On one side, we have a violent, mystically charged racism with its vision of brute domination of one people by another, and of an endgame of perpetual disenfranchisement and dispossession. On the other side, we have the prospect of a free Palestine, with its capital in East Jerusalem, the end of the Occupation, and the realistic hope of an agreement based on compromise and mutuality.
We now have a President we can admire and respect. But he seems unaware that his opponents are not patriots anxious to help govern through a decent consensus but fanatics who would destroy the country if that would lead to his defeat. We think he should understand that this is a time for confrontation not compromise. He should therefore remember the words of another president running for reelection in the middle of an even graver economic catastrophe, words that seem eerily relevant now.
Memories of Chekhov, from which this excerpt is drawn, is the first documentary biography of Anton Chekhov to be based on primary sources: the letters, diaries, essays, and memories of Chekhov’s family, friends, and contemporaries that I collected from Chekhov archives in Yalta and Moscow, as well as the New York Public Library, the Russian State Library, and the Library of Congress. All of this material appears in English translation for the first time. My favorite discovery was a rare editorial by Chekhov dedicated to the life of Nikolai Przhevalsky, a famous Russian geographer. At the very end of the nineteenth century Chekhov wrote, “Reading this biography, we do not ask: ‘Why did he do this?’ or ‘What did he accomplish?’ but we say, ‘He was right!’” These words also describe Chekhov’s own life.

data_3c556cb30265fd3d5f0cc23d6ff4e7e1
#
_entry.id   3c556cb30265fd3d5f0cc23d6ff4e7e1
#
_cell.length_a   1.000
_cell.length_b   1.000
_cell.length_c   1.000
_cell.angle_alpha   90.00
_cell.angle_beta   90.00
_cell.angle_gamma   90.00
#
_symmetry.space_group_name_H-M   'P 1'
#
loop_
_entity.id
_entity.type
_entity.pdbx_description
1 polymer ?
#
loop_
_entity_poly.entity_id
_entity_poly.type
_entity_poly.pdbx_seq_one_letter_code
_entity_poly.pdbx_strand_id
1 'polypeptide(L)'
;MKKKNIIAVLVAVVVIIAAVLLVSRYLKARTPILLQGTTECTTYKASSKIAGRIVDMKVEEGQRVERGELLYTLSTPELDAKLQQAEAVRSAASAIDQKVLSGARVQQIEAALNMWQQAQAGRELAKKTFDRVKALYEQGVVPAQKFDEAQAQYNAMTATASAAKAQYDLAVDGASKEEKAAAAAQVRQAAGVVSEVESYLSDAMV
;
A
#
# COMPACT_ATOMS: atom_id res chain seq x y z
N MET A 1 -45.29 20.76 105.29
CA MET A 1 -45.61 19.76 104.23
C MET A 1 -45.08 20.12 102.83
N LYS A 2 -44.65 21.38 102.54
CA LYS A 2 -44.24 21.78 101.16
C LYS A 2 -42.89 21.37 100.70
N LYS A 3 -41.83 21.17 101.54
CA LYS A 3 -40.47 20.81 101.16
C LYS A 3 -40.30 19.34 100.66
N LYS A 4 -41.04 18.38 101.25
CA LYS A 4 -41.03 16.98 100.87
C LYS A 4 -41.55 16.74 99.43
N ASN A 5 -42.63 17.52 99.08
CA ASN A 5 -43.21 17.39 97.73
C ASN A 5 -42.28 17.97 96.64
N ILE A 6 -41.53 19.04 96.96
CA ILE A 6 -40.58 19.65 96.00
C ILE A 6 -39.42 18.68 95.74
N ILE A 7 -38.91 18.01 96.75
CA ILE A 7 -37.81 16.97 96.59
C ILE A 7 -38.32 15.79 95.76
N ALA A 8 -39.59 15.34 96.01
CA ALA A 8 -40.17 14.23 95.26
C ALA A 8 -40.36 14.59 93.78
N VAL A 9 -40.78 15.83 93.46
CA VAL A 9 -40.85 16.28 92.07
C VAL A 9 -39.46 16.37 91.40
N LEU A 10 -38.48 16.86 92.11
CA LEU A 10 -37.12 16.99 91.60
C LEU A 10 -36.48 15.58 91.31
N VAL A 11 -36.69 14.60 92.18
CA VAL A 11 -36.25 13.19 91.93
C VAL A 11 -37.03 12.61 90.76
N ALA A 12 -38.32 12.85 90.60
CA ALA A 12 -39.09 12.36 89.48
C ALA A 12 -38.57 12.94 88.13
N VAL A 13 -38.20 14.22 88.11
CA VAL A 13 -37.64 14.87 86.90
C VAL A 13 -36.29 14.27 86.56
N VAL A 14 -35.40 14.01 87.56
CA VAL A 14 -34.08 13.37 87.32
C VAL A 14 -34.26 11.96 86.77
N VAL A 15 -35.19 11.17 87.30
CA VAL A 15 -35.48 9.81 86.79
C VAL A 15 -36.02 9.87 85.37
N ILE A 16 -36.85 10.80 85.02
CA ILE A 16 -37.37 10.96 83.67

On June 29, 2011, the first federal court of appeals to rule on the constitutionality of the Affordable Care Act, otherwise known as “Obamacare,” upheld the law by a vote of 2-1. Two more appellate court decisions are expected soon, and ultimately the Supreme Court will have the final say. But more significant than the judges’ reasoning is the judge who cast the deciding vote – Judge Jeffrey Sutton. Had those challenging the law been asked to name their “dream judge” for this appeal, they would almost certainly have named Sutton. It’s not only that he is a Republican, a former law clerk to Justice Antonin Scalia, an appointee of President George W. Bush, and an active member of the Federalist Society. Sutton made his name litigating for states’ rights.
Kafka’s “A Message From the Emperor” made its first appearance in the Prague Zionist journal Die Selbstwehr (“Self-defense”) in September 1919, the year the thirty-six-year-old Kafka composed his famous letter to his father. Hauntingly oblique, the story weaves together child-like hopefulness and stoical resignation, metaphysical yearning and psychological insight, a seemingly Chinese tale and covert Jewish themes.